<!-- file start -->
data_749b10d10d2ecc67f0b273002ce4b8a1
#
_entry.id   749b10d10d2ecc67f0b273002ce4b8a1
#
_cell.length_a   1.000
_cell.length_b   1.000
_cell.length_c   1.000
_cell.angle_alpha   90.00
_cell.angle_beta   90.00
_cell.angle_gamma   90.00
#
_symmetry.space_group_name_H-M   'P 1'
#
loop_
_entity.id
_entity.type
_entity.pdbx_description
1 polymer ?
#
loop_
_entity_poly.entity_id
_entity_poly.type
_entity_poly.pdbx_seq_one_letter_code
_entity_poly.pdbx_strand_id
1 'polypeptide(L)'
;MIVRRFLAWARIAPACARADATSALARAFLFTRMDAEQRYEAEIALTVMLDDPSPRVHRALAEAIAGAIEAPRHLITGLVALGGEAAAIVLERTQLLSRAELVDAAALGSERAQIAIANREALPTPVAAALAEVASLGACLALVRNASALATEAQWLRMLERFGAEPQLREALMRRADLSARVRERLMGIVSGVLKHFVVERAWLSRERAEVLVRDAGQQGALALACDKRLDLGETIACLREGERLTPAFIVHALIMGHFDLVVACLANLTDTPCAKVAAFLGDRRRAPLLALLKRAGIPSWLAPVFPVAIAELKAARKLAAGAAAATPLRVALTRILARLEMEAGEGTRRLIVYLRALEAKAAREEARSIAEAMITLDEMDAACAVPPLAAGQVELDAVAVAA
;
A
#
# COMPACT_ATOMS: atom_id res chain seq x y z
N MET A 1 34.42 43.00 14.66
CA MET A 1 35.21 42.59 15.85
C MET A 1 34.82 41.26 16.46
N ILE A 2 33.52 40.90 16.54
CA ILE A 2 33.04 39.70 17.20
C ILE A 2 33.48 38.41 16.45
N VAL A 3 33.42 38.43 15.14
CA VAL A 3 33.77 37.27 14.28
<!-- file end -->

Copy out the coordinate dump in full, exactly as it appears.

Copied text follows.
data_749b10d10d2ecc67f0b273002ce4b8a1
#
_entry.id   749b10d10d2ecc67f0b273002ce4b8a1
#
_cell.length_a   1.000
_cell.length_b   1.000
_cell.length_c   1.000
_cell.angle_alpha   90.00
_cell.angle_beta   90.00
_cell.angle_gamma   90.00
#
_symmetry.space_group_name_H-M   'P 1'
#
loop_
_entity.id
_entity.type
_entity.pdbx_description
1 polymer ?
#
loop_
_entity_poly.entity_id
_entity_poly.type
_entity_poly.pdbx_seq_one_letter_code
_entity_poly.pdbx_strand_id
1 'polypeptide(L)'
;MIVRRFLAWARIAPACARADATSALARAFLFTRMDAEQRYEAEIALTVMLDDPSPRVHRALAEAIAGAIEAPRHLITGLVALGGEAAAIVLERTQLLSRAELVDAAALGSERAQIAIANREALPTPVAAALAEVASLGACLALVRNASALATEAQWLRMLERFGAEPQLREALMRRADLSARVRERLMGIVSGVLKHFVVERAWLSRERAEVLVRDAGQQGALALACDKRLDLGETIACLREGERLTPAFIVHALIMGHFDLVVACLANLTDTPCAKVAAFLGDRRRAPLLALLKRAGIPSWLAPVFPVAIAELKAARKLAAGAAAATPLRVALTRILARLEMEAGEGTRRLIVYLRALEAKAAREEARSIAEAMITLDEMDAACAVPPLAAGQVELDAVAVAA
;
A
#
# COMPACT_ATOMS: atom_id res chain seq x y z
N MET A 1 34.42 43.00 14.66
CA MET A 1 35.21 42.59 15.85
C MET A 1 34.82 41.26 16.46
N ILE A 2 33.52 40.90 16.54
CA ILE A 2 33.04 39.70 17.20
C ILE A 2 33.48 38.41 16.45
N VAL A 3 33.42 38.43 15.14
CA VAL A 3 33.77 37.27 14.28